And tonight he fell asleep rereading "Diary of a Wimpy Kid".  I think I can live with this.

It also seems like if I set out things that I'd like him to work on, enticingly displayed on the shelf, he gets around to asking about them or taking them down eventually, in his own time.  I'm usually just not that patient.  I need to work on that.  So, going all Montessori on y'all again, I need to work more on preparing his environment and putting all kinds of 3rd graderish work close at hand and work less on "teaching" him anything.

Everyone did like our themed lessons over the summer though so I asked Mitch if he'd like to do some more of those again and he said yes.  So at Mitch's suggestion I'm working on getting some car and truck lessons going. 

I'm also praying more.  Dear God, I'm at a loss with this boy, show me what to do with him (or not do with him as the case may be).  And I feel like He's answering.

Tuesday, December 7, 2010

Blood in the Water

It's tough to feel like you can't be honest.  Like you can't reach out for help when you need it.  But that's how I feel to a certain extent about homeschooling.  While I do have people I can go to for support, there is also a large group of people who I feel like I need to put on the "happy face" for.  People who pooh-pooh homeschooling and think it's ridiculous.  People who are convinced we could never pull it off.  When they ask me how it's going it's frustrating that I can't be honest.  Whenever I AM honest and say how tough it is, it's like dumping a gallon of blood into shark infested waters.  They attack.  Mostly in a very passive aggressive way, but still.  When I'm feeling bad about how homeschooling is going, the last thing I need is someone rubbing my face in the fact that they "told me so" and asking me if I'm going to send Mitch to public school now.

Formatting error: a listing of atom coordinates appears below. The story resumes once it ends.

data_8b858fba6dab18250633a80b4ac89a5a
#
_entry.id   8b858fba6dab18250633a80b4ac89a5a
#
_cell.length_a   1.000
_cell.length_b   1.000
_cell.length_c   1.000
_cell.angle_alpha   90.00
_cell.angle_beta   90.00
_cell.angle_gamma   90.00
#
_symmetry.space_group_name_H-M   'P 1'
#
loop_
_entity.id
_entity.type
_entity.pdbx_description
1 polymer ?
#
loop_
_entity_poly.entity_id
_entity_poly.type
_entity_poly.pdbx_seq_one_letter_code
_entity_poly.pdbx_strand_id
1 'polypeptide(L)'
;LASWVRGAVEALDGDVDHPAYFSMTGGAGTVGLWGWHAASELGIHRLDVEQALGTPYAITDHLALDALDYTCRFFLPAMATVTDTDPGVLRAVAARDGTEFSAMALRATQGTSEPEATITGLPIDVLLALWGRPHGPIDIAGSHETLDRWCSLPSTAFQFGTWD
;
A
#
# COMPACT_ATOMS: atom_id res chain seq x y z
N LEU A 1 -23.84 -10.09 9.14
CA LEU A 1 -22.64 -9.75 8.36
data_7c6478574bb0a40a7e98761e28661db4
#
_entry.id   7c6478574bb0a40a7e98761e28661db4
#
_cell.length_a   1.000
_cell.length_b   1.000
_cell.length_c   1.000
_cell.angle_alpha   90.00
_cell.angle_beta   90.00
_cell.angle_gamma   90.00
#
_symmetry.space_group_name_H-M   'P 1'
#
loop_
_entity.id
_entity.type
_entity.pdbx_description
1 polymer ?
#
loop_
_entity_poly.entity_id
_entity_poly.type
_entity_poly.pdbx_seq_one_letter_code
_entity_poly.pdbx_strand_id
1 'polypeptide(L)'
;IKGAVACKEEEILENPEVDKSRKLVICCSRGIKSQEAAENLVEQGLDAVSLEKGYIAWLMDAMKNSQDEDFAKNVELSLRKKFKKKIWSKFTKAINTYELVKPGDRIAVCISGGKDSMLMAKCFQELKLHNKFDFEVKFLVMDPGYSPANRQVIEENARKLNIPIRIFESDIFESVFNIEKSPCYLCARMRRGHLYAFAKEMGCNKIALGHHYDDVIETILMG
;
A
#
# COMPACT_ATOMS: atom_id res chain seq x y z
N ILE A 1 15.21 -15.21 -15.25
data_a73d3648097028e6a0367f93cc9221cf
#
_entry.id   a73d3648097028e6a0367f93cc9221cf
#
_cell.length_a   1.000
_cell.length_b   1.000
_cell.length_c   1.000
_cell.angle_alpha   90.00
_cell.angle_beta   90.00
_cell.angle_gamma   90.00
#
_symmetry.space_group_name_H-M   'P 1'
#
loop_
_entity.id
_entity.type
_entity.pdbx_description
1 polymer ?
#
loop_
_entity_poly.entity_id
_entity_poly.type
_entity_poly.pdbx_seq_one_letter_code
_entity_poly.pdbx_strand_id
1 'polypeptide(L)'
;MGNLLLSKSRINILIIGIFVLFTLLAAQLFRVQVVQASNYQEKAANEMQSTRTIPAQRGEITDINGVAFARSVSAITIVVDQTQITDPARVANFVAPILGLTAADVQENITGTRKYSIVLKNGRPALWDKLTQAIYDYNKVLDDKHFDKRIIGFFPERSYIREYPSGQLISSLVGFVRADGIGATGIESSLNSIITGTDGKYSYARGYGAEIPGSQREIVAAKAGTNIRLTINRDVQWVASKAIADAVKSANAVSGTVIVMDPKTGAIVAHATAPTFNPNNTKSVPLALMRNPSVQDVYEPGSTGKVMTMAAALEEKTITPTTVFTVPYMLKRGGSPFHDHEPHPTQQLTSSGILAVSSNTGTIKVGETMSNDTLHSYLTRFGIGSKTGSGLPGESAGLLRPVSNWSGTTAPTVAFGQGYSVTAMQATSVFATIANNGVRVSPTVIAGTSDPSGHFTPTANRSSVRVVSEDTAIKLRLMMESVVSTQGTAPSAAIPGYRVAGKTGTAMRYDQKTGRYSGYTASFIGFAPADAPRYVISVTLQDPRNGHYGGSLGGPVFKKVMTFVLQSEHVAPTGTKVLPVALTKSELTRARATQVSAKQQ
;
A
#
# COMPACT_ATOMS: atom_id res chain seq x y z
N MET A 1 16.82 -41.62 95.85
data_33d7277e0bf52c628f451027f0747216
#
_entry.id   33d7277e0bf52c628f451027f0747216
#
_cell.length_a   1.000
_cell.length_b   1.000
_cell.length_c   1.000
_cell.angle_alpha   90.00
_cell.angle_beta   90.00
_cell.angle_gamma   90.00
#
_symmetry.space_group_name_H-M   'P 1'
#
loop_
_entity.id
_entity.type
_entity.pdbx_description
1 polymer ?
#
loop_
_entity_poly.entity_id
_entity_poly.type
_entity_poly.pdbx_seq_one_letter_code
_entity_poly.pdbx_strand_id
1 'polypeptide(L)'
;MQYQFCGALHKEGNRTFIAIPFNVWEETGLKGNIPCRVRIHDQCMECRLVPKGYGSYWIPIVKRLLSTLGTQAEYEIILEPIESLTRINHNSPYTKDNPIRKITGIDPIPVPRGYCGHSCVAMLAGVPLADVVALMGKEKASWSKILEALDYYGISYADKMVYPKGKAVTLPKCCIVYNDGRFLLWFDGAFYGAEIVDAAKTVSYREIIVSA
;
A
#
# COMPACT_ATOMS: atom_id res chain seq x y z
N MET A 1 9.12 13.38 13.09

And our personal experience aside, the last thing I want to do is give these people more ammunition for their "Homeschooling is Bunk" mindset.  Even if homeschooling doesn't work out for us in the long run, it doesn't mean that it's a bad idea in general.  Regardless of how my kids end up being taught next year or the year after or the year after that, I will always think that homeschooling is a very valuable educational option for families.  So I sometimes feel like, besides preserving my own dignity, I also have a responsibility to preserve the "face of homeschooling".  And so I hide how I'm really feeling and how things are going.

I am usually a very up front, honest, and open individual.  So this is a new thing for me, this hiding, and I don't really like it at all.  But the alternative, getting torn down for our choices, is something I like even less.  So for now, I'll smile and nod and say "Everything's great!" and give examples of what our best days look like.

Homeschooling families - have you dealt with this scenario in the past?  How have you approached it or come to terms with it?